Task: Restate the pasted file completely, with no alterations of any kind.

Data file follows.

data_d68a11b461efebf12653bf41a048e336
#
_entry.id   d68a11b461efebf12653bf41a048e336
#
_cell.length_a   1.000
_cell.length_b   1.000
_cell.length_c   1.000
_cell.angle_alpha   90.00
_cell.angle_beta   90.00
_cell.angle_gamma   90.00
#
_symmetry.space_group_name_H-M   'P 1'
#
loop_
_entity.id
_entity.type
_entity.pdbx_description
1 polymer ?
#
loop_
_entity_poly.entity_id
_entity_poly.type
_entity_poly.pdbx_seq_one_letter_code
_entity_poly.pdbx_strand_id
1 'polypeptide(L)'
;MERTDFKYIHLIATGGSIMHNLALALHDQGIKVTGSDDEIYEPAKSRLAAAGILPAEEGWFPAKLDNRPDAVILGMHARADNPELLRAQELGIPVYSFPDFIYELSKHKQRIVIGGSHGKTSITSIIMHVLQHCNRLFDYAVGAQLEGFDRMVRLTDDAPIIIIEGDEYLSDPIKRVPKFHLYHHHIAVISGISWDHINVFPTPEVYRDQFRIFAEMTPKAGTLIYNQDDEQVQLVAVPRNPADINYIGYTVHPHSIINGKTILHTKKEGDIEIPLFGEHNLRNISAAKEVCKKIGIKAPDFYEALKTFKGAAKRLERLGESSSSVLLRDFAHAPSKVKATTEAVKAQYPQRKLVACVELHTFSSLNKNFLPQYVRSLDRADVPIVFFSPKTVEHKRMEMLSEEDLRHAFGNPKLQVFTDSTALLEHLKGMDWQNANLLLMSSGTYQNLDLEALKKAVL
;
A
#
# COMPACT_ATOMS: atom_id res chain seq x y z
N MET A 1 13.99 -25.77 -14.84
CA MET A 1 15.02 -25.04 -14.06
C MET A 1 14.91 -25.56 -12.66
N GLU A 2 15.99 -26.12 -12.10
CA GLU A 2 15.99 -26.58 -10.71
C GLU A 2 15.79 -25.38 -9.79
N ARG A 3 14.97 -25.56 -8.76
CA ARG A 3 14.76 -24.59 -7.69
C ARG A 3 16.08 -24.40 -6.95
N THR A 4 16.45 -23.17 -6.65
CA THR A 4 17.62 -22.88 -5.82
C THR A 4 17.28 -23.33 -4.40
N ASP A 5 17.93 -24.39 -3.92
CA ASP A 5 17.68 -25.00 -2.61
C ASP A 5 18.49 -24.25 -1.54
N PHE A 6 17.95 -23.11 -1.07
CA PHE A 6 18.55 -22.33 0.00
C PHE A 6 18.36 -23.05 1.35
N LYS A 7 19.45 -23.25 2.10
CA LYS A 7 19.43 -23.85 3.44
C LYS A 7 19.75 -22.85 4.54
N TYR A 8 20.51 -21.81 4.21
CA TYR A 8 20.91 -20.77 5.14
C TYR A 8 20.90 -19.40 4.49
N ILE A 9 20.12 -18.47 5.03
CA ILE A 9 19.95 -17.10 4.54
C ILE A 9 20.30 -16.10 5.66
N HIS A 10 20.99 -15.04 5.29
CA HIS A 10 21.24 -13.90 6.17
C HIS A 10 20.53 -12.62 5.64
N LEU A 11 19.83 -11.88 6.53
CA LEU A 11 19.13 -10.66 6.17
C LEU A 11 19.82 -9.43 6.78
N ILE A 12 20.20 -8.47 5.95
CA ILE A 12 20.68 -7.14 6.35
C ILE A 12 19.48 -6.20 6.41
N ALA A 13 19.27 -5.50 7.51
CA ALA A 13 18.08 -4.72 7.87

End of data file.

data_d68a11b461efebf12653bf41a048e336
#
_entry.id   d68a11b461efebf12653bf41a048e336
#
_cell.length_a   1.000
_cell.length_b   1.000
_cell.length_c   1.000
_cell.angle_alpha   90.00
_cell.angle_beta   90.00
_cell.angle_gamma   90.00
#
_symmetry.space_group_name_H-M   'P 1'
#
loop_
_entity.id
_entity.type
_entity.pdbx_description
1 polymer ?
#
loop_
_entity_poly.entity_id
_entity_poly.type
_entity_poly.pdbx_seq_one_letter_code
_entity_poly.pdbx_strand_id
1 'polypeptide(L)'
;MERTDFKYIHLIATGGSIMHNLALALHDQGIKVTGSDDEIYEPAKSRLAAAGILPAEEGWFPAKLDNRPDAVILGMHARADNPELLRAQELGIPVYSFPDFIYELSKHKQRIVIGGSHGKTSITSIIMHVLQHCNRLFDYAVGAQLEGFDRMVRLTDDAPIIIIEGDEYLSDPIKRVPKFHLYHHHIAVISGISWDHINVFPTPEVYRDQFRIFAEMTPKAGTLIYNQDDEQVQLVAVPRNPADINYIGYTVHPHSIINGKTILHTKKEGDIEIPLFGEHNLRNISAAKEVCKKIGIKAPDFYEALKTFKGAAKRLERLGESSSSVLLRDFAHAPSKVKATTEAVKAQYPQRKLVACVELHTFSSLNKNFLPQYVRSLDRADVPIVFFSPKTVEHKRMEMLSEEDLRHAFGNPKLQVFTDSTALLEHLKGMDWQNANLLLMSSGTYQNLDLEALKKAVL
;
A
#
# COMPACT_ATOMS: atom_id res chain seq x y z
N MET A 1 13.99 -25.77 -14.84
CA MET A 1 15.02 -25.04 -14.06
C MET A 1 14.91 -25.56 -12.66
N GLU A 2 15.99 -26.12 -12.10
CA GLU A 2 15.99 -26.58 -10.71
C GLU A 2 15.79 -25.38 -9.79
N ARG A 3 14.97 -25.56 -8.76
CA ARG A 3 14.76 -24.59 -7.69
C ARG A 3 16.08 -24.40 -6.95
N THR A 4 16.45 -23.17 -6.65
CA THR A 4 17.62 -22.88 -5.82
C THR A 4 17.28 -23.33 -4.40
N ASP A 5 17.93 -24.39 -3.92
CA ASP A 5 17.68 -25.00 -2.61
C ASP A 5 18.49 -24.25 -1.54
N PHE A 6 17.95 -23.11 -1.07
CA PHE A 6 18.55 -22.33 0.00
C PHE A 6 18.36 -23.05 1.35
N LYS A 7 19.45 -23.25 2.10
CA LYS A 7 19.43 -23.85 3.44
C LYS A 7 19.75 -22.85 4.54
N TYR A 8 20.51 -21.81 4.21
CA TYR A 8 20.91 -20.77 5.14
C TYR A 8 20.90 -19.40 4.49
N ILE A 9 20.12 -18.47 5.03
CA ILE A 9 19.95 -17.10 4.54
C ILE A 9 20.30 -16.10 5.66
N HIS A 10 20.99 -15.04 5.29
CA HIS A 10 21.24 -13.90 6.17
C HIS A 10 20.53 -12.62 5.64
N LEU A 11 19.83 -11.88 6.53
CA LEU A 11 19.13 -10.66 6.17
C LEU A 11 19.82 -9.43 6.78
N ILE A 12 20.20 -8.47 5.95
CA ILE A 12 20.68 -7.14 6.35
C ILE A 12 19.48 -6.20 6.41
N ALA A 13 19.27 -5.50 7.51
CA ALA A 13 18.08 -4.72 7.87